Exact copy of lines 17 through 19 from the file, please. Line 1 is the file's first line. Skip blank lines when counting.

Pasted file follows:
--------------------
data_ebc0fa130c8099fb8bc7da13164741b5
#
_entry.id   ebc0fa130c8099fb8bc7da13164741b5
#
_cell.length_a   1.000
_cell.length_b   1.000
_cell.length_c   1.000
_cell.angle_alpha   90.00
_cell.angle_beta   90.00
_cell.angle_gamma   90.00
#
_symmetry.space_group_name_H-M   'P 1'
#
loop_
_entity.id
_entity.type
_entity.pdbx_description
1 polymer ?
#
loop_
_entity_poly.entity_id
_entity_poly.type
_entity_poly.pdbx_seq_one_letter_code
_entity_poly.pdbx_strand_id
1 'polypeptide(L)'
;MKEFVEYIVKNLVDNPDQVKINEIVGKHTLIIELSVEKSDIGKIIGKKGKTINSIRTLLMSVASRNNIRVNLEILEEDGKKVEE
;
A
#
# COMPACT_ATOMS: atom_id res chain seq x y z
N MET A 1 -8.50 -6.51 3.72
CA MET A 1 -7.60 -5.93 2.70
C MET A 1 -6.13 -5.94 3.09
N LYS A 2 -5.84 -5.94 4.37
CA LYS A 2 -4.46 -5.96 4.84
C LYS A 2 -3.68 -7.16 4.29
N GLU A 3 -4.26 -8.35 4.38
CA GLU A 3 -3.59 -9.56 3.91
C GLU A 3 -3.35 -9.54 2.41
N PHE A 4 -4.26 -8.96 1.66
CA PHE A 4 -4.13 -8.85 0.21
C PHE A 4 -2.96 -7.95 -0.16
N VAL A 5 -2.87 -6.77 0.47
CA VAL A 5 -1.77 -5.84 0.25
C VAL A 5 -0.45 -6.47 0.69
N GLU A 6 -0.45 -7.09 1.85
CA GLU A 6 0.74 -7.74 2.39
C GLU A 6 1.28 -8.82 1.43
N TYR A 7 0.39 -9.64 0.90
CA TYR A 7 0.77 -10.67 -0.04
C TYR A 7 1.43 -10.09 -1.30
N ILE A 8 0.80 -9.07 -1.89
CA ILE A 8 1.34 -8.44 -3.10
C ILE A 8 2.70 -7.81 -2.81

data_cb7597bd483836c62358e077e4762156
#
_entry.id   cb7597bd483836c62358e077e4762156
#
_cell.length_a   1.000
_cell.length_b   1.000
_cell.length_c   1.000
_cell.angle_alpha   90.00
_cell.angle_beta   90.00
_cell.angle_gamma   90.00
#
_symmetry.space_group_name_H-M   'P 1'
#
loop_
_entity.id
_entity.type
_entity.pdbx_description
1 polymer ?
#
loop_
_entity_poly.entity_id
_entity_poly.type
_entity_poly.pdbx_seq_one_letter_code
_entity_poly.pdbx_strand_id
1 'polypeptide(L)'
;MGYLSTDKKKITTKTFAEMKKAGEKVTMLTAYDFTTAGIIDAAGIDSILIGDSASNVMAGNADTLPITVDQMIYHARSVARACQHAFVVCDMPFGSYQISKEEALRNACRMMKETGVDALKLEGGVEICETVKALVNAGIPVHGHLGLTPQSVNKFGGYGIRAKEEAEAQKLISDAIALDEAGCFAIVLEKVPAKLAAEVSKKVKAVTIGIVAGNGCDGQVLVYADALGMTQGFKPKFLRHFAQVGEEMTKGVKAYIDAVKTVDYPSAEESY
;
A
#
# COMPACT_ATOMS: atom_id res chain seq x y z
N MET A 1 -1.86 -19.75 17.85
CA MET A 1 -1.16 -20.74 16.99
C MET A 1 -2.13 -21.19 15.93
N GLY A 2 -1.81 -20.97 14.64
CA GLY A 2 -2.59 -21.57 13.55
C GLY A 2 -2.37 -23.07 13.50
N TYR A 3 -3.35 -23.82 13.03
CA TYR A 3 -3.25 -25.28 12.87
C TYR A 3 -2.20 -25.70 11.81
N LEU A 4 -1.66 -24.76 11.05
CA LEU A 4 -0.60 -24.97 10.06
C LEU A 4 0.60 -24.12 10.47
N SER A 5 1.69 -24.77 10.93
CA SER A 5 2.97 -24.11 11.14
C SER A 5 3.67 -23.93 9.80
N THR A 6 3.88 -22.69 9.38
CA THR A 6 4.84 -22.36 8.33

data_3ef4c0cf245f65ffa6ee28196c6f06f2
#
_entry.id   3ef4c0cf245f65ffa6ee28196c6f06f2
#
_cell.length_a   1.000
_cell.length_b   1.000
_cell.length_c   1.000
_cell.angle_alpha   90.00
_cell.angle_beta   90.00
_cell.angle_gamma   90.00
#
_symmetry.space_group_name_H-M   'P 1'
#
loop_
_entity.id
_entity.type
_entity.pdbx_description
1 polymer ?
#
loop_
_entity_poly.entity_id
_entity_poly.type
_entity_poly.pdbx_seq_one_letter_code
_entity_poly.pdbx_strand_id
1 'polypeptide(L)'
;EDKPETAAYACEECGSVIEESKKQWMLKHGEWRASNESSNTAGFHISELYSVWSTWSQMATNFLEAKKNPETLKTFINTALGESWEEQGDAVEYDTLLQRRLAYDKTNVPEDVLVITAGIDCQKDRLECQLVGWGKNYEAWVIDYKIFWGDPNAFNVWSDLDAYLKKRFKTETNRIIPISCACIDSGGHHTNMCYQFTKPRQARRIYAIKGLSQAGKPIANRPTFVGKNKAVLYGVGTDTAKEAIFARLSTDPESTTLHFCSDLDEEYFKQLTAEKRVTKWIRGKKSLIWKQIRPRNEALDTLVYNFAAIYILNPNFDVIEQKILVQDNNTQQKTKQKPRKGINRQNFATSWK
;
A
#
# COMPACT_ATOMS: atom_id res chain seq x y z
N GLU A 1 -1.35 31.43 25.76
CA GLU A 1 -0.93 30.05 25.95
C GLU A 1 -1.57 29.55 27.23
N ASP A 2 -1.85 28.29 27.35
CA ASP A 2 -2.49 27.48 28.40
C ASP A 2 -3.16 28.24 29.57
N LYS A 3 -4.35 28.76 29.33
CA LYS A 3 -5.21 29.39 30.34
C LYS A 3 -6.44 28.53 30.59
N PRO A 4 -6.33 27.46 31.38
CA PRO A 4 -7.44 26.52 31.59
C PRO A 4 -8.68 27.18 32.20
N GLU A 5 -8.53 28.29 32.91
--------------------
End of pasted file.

_entity.pdbx_description
1 polymer ?
#